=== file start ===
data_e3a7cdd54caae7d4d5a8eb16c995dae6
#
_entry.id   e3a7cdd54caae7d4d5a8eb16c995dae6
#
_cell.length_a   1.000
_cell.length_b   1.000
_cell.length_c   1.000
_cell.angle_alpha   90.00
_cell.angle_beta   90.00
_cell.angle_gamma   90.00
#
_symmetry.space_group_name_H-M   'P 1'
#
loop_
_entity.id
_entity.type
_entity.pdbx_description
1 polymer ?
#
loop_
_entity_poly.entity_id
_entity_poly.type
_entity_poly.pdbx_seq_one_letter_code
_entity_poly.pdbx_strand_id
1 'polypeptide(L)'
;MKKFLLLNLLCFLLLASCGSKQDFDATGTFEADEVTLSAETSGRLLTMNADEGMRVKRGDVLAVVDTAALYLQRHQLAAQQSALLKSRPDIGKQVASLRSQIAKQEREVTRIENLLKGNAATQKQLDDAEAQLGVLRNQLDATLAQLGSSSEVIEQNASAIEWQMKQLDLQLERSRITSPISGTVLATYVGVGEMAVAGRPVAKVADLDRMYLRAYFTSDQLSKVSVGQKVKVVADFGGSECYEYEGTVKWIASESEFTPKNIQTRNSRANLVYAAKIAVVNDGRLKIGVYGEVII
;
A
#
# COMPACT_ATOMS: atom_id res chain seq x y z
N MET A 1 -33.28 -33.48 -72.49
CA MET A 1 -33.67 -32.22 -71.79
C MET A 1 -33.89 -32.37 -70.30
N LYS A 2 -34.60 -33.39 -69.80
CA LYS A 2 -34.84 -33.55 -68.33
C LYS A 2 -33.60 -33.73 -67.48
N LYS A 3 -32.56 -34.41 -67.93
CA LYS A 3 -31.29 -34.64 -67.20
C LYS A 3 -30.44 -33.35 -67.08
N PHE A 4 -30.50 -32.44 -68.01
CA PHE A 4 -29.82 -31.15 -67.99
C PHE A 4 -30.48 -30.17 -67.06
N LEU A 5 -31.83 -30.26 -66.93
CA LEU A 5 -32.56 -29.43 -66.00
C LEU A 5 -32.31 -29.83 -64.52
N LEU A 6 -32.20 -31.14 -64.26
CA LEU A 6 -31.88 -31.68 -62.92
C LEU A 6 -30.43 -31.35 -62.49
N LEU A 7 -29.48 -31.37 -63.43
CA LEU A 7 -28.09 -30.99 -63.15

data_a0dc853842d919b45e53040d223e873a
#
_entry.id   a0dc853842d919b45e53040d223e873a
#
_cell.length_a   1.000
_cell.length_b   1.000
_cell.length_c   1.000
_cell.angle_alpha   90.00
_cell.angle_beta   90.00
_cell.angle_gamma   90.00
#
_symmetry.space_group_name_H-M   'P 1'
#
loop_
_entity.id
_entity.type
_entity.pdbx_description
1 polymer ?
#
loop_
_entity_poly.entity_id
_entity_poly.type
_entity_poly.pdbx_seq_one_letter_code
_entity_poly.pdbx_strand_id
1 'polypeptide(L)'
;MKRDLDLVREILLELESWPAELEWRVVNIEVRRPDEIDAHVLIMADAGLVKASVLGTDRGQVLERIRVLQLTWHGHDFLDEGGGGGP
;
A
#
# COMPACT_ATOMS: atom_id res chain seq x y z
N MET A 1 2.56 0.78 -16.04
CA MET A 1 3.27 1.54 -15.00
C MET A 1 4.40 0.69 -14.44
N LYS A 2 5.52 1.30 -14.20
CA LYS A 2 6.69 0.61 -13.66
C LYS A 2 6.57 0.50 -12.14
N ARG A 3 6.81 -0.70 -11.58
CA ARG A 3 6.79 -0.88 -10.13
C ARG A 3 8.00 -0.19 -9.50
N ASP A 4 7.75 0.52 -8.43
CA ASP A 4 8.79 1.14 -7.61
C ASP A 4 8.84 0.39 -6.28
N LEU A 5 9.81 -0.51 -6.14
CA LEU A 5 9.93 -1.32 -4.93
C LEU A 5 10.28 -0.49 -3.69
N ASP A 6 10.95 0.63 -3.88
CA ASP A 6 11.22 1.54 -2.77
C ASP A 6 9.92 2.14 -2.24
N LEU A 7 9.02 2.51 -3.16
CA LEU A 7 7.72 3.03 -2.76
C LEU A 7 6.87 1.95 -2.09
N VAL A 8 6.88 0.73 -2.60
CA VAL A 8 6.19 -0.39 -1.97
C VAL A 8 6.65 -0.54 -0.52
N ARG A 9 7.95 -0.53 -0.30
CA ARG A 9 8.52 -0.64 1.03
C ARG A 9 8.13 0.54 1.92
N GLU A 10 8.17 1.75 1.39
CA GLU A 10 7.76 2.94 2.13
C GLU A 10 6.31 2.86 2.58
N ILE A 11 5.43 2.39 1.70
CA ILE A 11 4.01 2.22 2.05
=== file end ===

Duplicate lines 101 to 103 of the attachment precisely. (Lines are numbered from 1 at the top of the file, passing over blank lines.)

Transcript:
C LEU A 7 6.87 1.95 -2.09
N VAL A 8 6.88 0.73 -2.60
CA VAL A 8 6.19 -0.39 -1.97